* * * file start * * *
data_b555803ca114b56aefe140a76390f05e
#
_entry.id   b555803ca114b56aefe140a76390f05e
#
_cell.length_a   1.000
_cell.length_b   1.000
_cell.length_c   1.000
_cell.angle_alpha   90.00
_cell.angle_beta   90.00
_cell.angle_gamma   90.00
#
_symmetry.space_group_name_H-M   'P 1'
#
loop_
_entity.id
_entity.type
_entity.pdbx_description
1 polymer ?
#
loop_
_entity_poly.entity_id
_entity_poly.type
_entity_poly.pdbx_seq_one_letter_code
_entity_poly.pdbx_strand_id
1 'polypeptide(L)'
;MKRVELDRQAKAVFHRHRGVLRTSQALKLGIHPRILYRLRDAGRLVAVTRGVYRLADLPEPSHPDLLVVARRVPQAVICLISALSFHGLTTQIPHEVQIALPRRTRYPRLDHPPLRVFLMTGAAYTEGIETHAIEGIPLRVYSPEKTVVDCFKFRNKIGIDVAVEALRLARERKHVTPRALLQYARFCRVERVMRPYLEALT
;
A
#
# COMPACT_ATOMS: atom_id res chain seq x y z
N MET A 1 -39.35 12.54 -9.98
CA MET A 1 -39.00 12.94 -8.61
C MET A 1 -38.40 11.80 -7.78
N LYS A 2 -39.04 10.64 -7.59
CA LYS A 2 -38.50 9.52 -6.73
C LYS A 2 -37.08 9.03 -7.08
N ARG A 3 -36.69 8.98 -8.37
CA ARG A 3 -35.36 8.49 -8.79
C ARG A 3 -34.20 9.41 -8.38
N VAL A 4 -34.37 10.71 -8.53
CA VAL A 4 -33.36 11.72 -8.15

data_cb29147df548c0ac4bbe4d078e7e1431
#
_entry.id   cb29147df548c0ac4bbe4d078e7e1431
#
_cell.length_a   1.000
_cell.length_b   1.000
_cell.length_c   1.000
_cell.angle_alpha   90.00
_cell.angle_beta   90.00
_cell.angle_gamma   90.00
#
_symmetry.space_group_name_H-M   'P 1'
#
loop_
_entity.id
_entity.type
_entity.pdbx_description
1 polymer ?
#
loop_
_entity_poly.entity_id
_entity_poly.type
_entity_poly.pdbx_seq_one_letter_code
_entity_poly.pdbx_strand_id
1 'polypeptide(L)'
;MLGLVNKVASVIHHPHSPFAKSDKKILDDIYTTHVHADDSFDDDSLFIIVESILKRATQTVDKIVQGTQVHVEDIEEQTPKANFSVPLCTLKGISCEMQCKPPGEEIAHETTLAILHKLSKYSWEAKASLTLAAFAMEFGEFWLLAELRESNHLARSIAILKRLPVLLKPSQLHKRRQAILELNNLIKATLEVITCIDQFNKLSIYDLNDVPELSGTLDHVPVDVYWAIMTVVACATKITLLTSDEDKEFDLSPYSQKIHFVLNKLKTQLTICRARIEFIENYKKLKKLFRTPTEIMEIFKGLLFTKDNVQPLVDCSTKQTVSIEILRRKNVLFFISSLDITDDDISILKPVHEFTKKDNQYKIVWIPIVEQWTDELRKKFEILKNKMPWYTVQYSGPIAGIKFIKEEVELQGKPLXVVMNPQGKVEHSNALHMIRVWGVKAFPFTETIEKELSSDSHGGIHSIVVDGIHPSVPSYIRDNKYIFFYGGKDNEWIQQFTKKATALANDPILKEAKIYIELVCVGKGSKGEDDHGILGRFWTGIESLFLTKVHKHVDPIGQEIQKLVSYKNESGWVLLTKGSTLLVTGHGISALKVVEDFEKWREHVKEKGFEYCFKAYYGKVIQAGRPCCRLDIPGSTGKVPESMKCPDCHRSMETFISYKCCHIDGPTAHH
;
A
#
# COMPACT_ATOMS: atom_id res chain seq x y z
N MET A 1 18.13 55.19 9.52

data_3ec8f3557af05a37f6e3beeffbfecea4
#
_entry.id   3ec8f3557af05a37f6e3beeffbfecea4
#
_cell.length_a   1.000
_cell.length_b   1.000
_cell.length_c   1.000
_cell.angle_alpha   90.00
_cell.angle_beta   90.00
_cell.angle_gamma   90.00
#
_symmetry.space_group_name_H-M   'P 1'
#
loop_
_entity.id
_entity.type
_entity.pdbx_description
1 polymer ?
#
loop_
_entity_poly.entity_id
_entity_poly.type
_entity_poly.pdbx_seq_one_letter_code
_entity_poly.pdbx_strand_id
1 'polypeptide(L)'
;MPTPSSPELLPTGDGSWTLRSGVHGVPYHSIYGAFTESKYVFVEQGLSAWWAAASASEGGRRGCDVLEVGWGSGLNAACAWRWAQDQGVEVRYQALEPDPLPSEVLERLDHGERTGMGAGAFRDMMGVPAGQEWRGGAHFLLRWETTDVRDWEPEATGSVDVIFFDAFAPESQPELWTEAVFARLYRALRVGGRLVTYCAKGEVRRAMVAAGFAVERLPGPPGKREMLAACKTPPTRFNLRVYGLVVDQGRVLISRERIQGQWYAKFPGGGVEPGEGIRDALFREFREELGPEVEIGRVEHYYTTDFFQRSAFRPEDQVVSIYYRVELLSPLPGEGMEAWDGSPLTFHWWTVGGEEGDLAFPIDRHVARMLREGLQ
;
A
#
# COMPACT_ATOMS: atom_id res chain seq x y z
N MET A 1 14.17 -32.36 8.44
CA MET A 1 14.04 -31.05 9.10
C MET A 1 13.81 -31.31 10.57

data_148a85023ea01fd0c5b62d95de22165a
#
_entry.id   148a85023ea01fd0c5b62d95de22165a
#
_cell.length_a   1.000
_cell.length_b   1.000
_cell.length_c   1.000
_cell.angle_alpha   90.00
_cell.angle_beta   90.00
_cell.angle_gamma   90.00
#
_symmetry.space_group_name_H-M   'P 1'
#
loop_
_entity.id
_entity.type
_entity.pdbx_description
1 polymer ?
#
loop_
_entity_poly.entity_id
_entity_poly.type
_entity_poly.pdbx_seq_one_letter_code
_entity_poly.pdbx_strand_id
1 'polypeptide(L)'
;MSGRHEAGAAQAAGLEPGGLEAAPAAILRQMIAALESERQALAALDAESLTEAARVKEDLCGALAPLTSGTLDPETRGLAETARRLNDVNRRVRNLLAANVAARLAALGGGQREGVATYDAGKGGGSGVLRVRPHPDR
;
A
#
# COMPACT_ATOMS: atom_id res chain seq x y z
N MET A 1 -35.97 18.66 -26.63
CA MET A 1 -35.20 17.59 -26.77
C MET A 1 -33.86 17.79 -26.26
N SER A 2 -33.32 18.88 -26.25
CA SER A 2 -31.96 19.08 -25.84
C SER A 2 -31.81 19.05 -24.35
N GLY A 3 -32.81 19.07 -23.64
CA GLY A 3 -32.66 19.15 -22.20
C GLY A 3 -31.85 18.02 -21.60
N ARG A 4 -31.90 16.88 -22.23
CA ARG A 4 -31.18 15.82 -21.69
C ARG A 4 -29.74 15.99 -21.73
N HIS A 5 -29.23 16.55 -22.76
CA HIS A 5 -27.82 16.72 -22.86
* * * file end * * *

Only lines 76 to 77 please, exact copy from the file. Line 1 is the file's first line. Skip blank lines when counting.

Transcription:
#
_cell.length_a   1.000